(If you want more, see the top ten funniest Heineken commercials here).
While the Heineken Sustainability Report for 2010 doesn't quite reach these levels of creativity and humor, it is a good and thoughtful report, which I reviewed for CorporateRegister.com. You can find the full review here. Here are some of the review highlights:
Heineken is a Dutch Beer Company, with 250 brands, 140 breweries in 70 countries, employing 55,000 people and delivering a turnover of Euro 16 billion in 2010. The Heineken 2010 Sustainability Report starts out with a great introduction from the Chairman/CEO which is nicely balanced and gets to the key issues for Heineken. It's almost apologetic, referring respectfully to 14 fatalities in Heineken’s newly acquired Mexican business and other countries and loss of stardom in the Dow Jones Sustainability Index. However, it does set expectations with the Heineken "Brewing a Better Future" initiative, which is a "comprehensive and integrated sustainability strategy for the next decade. It increases the scope and scale of our work on sustainability and gives substance to our long-term ambition to be the world’s greenest brewer. It also allows us to balance our need for financial sustainability with the role we play in society." Clearly, deep thinking has been going on at Heineken, and a new model with 23 programs grouped into six initiatives: Green Brewer, Green Commerce, Engaging Employees, Heineken cares, Responsible Consumption and Partnerships for Progress lends a structure and a certain credibility to Heineken's way forward. The CEO statement is followed by an executive summary of the report content by the "Chief Corporate Relations Officer". This is an outstanding overview, including frank comments on shortcomings, for example, the fact that a 3.84 score out of 5 in a reputation survey for responsibility and sustainability is not good enough and needs work. So far, so good.
When thinking about beer production, you don't automatically think about agriculture. But key ingredients in beer production are barley, corn starch, hops and for cider, cider apples, and agricultural practices are a critical element of any brewery's overall impacts. Heineken owns half a million apple trees in the UK for example. I wonder how many they own worldwide? Heineken reports on initiatives to advance reduction of chemicals in agriculture and local sourcing wherever possible. Heineken also refers to several Economic Impact Assessments that the company has conducted in Sierra Leone, Rwanda and Burundi, with new assessments in 2010 for Egypt, Croatia and the Bahamas. Heineken maintain that in Croatia, 8,800 jobs are in some way related to Heineken while in Egypt, local sourcing of barley has resulted in up to 6,000 jobs. These are important numbers. It's a shame that the Economic Assessment Reports are not available to the general public (I couldn't find them on the Heineken website).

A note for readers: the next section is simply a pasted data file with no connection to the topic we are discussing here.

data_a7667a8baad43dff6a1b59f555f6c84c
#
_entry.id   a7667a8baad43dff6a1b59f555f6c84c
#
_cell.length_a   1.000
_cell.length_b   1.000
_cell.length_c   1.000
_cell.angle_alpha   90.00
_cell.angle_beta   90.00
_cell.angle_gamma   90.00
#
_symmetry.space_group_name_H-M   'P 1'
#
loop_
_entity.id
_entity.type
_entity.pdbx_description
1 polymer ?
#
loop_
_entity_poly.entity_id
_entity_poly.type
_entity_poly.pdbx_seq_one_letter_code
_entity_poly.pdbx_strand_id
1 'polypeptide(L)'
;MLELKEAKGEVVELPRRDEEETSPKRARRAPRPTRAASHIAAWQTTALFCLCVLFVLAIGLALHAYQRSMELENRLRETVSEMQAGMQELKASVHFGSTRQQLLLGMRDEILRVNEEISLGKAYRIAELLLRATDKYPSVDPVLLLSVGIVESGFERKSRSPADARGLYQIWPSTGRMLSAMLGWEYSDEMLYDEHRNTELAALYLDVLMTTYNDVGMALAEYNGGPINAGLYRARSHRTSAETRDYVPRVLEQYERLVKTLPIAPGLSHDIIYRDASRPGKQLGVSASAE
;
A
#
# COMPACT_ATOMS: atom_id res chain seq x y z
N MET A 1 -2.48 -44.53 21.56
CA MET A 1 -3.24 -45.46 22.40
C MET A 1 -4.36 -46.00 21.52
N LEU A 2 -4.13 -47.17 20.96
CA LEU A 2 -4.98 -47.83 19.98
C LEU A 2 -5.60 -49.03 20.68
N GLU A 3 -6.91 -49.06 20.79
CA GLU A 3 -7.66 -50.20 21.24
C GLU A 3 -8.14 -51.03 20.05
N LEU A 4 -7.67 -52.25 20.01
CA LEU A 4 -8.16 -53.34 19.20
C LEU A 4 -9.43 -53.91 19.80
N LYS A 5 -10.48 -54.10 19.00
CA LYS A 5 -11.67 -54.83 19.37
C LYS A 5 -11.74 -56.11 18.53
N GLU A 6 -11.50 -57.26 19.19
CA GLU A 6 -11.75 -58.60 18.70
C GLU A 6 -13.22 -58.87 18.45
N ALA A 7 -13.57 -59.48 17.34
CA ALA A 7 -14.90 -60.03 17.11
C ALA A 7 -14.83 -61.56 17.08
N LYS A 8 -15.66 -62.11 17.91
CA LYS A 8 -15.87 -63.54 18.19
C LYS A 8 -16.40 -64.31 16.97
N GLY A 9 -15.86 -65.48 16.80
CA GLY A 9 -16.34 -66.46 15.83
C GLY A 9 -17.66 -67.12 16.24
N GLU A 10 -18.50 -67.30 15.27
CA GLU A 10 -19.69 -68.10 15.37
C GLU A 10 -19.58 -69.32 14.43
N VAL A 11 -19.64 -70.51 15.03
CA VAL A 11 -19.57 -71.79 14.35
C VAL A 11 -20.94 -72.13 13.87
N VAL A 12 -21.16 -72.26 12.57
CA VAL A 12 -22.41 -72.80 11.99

An interesting example of how sustainability has benefited Heineken is at the Elblag brewery, where the amount of non-segregated waste was reduced from 793 tons in 2006 to 55 tons in 2010. In 2010, Heineken's Polish branch sold its waste at a profit of EUR3 million. That's a huge figure, demonstrating once again that sustainability practices make good business sense.
Finally, with regard to responsible drinking, Heineken tells a nice story of the management team visiting a hostel for drink dependency victims and as a result, decided to delist Strongbow Black cider, a higher strength cider with an increased risk of irresponsible use.
Heineken's report is easy to read and projects strong credibility, reflecting good thinking about sustainability. It's well structured, comprehensive in scope and explanations, case studies and descriptions of issues are clear, easy to understand and balanced (including areas of challenge and sensitivity).
The real issue with this report is that it focuses on responsible practices but not on sustainability opportunities. Heineken's "Brewing a Better Future" is all about doing what Heineken does now more responsibly. I would have liked to see some progression toward a sustainable value creation type of model where sustainability is embedded in Heineken's core business rather than managed as a set of distinct initiatives. Notably absent is a description of material issues and an analysis and prioritization of those issues, which begs the question of how the 6 core initiatives were developed and using what stakeholder input. In this sense, Heineken's report doesn’t quite reach the parts that other reports reach (Heinken's advertising tagline for years has been that Heineken reaches the parts that other beers cannot reach), but it does do a basically good job of reporting key direct impacts in a nicely presented way.
And I can't resist leaving you with one more responsible drinking commercial from Heineken:
elaine cohen, CSR consultant, Sustainability Reporter, HR Professional, Ice Cream Addict. Author of CSR for HR: A necessary partnership for advancing responsible business practices Contact me via www.twitter.com/elainecohen on Twitter or via my business website www.b-yond.biz/en (BeyondBusiness, an inspired CSR consulting and Sustainability Reporting firm)